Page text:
Mersey River bacteria numbers swell

·3 min read

The third round of tests for fecal bacteria or enterococci levels in the Mersey River by Grade 7 students has brought forth more shocking results.

LighthouseNOW has learned that the levels are the highest since the students began testing the water last year.

Near the Henry Hensey bridge in Liverpool, the levels from the students’ December to January readings increased 611 per cent, from 124 to 758 enterococci to 100 millilitres of water, for example.

Other testing sites included at the end of Waterloo Street, at Tupper Park, at the Canoe and Camera Club location, Pine Grove and off Highway 8 in Milton.

Under Health Canada regulations, it’s not advisable to swim in waters where there is 70 enterococci/100 ml. And at 170 enterococci/100 ml, the water should not touch the skin.

“The kids feel strongly about the need for signs at swimming locations to warn people of the risks,” the students’ teacher, Jill Leuschner, reported in an email to LighthouseNOW.

The students from South Queens Middle School have been part of a Social Studies project that includes the testing of the Mersey River in six different locations. Leuschner recently updated the newspaper on the students’ latest results.

The group first tested the water October 30, then December 10 and presented their results at a Region of Queens council meeting on December 22.

“This is amazing. I did not know the river was that bad,” councilor Ralph Gidney commented during that meeting.

The students had found readings of between 230 and 340 enterococci to 100 millilitres of water on October 30, at over six different test areas on the river. Numbers were down slightly in the December readings, but the students tested the river again January 17 and the number of enterococci found at all six locations took a huge jump.

Leuschner said they would continue testing monthly and has vowed to carry on pushing for action.

MLA for Queens-Shelburne, Kim Masland, had watched the students’ presentation.

“I was deeply inspired by this group of students and their presentation they made,” she said. “It is just incredible that this group was using their own voices to help create a better community and province.”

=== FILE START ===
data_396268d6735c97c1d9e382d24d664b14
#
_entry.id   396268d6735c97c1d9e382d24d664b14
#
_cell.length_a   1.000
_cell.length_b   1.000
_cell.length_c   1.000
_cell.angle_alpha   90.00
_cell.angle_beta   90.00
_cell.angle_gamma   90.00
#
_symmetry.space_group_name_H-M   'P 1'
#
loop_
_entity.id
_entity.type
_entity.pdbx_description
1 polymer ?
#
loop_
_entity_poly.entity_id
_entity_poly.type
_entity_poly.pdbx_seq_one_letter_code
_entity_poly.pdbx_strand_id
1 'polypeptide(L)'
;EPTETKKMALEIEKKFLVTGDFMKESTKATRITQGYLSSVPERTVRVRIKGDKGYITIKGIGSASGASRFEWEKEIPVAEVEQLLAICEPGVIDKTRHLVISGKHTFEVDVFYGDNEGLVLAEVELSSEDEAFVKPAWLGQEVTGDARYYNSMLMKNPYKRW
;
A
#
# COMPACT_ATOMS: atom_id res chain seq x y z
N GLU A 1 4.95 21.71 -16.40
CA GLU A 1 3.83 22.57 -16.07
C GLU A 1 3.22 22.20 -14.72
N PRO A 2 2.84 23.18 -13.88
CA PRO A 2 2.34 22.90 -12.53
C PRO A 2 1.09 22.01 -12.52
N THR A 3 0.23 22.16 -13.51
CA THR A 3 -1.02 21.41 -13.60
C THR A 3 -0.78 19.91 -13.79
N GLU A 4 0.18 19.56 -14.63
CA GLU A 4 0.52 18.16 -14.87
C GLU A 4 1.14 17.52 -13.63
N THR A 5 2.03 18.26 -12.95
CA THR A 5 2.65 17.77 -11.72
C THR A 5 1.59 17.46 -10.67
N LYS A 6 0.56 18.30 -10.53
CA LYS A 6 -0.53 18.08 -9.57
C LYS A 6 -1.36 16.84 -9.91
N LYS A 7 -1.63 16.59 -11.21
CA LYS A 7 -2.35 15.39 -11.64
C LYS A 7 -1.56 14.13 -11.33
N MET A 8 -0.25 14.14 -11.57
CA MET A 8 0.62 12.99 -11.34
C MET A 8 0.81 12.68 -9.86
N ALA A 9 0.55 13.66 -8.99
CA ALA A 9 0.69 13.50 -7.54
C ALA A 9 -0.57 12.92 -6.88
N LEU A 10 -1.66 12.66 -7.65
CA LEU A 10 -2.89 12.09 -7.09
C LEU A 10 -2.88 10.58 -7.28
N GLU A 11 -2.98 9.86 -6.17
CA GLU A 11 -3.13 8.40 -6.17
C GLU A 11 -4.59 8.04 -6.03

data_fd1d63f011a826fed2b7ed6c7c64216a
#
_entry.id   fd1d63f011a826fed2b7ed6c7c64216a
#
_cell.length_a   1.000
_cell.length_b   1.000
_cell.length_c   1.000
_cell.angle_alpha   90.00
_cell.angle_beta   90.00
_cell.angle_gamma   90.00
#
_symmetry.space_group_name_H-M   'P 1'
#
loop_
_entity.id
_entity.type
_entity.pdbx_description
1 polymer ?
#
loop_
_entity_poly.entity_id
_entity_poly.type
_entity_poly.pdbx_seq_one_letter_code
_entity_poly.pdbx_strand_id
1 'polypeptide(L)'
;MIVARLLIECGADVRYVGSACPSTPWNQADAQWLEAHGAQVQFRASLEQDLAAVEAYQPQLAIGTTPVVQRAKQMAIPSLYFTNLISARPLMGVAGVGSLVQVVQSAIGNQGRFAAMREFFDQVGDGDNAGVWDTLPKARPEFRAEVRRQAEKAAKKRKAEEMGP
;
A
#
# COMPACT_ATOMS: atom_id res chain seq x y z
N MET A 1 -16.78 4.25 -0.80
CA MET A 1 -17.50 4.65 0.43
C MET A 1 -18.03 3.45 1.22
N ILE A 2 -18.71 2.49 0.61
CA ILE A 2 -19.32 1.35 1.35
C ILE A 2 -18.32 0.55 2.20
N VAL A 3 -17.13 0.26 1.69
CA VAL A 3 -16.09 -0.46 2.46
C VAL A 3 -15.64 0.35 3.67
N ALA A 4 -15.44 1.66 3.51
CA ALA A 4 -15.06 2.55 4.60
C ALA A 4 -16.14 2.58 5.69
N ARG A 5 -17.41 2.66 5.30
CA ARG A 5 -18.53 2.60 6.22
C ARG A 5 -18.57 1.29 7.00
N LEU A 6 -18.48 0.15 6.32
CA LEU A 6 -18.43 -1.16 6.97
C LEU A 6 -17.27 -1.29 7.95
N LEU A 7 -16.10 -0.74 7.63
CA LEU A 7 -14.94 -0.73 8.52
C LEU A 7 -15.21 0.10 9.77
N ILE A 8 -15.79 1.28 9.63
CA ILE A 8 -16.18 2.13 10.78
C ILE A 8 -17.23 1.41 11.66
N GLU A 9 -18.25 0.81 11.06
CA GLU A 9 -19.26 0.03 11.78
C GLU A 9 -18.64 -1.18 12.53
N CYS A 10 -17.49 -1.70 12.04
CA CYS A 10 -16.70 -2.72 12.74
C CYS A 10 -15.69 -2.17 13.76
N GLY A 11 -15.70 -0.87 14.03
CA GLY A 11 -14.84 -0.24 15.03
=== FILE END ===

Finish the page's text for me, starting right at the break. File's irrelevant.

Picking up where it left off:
She added that they brought awareness to a concern she didn’t even know existed, despite living in Queens County all her life.

Grade 7 student Jordan Brennan used to frequent the river, but won’t anymore.

“I never knew the water was so full of fecal bacteria,” he said. “I thought the results were pretty surprising. I was not expecting this.”

He said he hopes that the group’s project is a call to action and work will begin soon on cleaning up the river.

As part of the project, students sent letters to Masland, Minister of the Environment Gordon Wilson and MP Bernadette Jordan, the Minister of Fisheries, Oceans and the Canadian Coast Guard.

Masland said that she reached out to the class commending them on their work and also sent a letter to the environment minister.

“I explained to him about the public presentation from the students and suggested strongly he should come and meet with this strong group of leaders in our province,” she said. “I also asked the minister to have his department to do testing, along with what these students were doing, and come up with a remediation plan.”

She added that it is unfortunate that the legislature has not been sitting, otherwise she would have brought this issue up to the minister there.

Region of Queens Mayor Darlene Norman also sent a letter to Wilson requesting that his staff carry out independent water quality testing of the Mersey River and Liverpool Harbour, and publicly report the results of the impacted communities.

Kevin McBain, Local Journalism Initiative Reporter, LighthouseNOW Progress Bulletin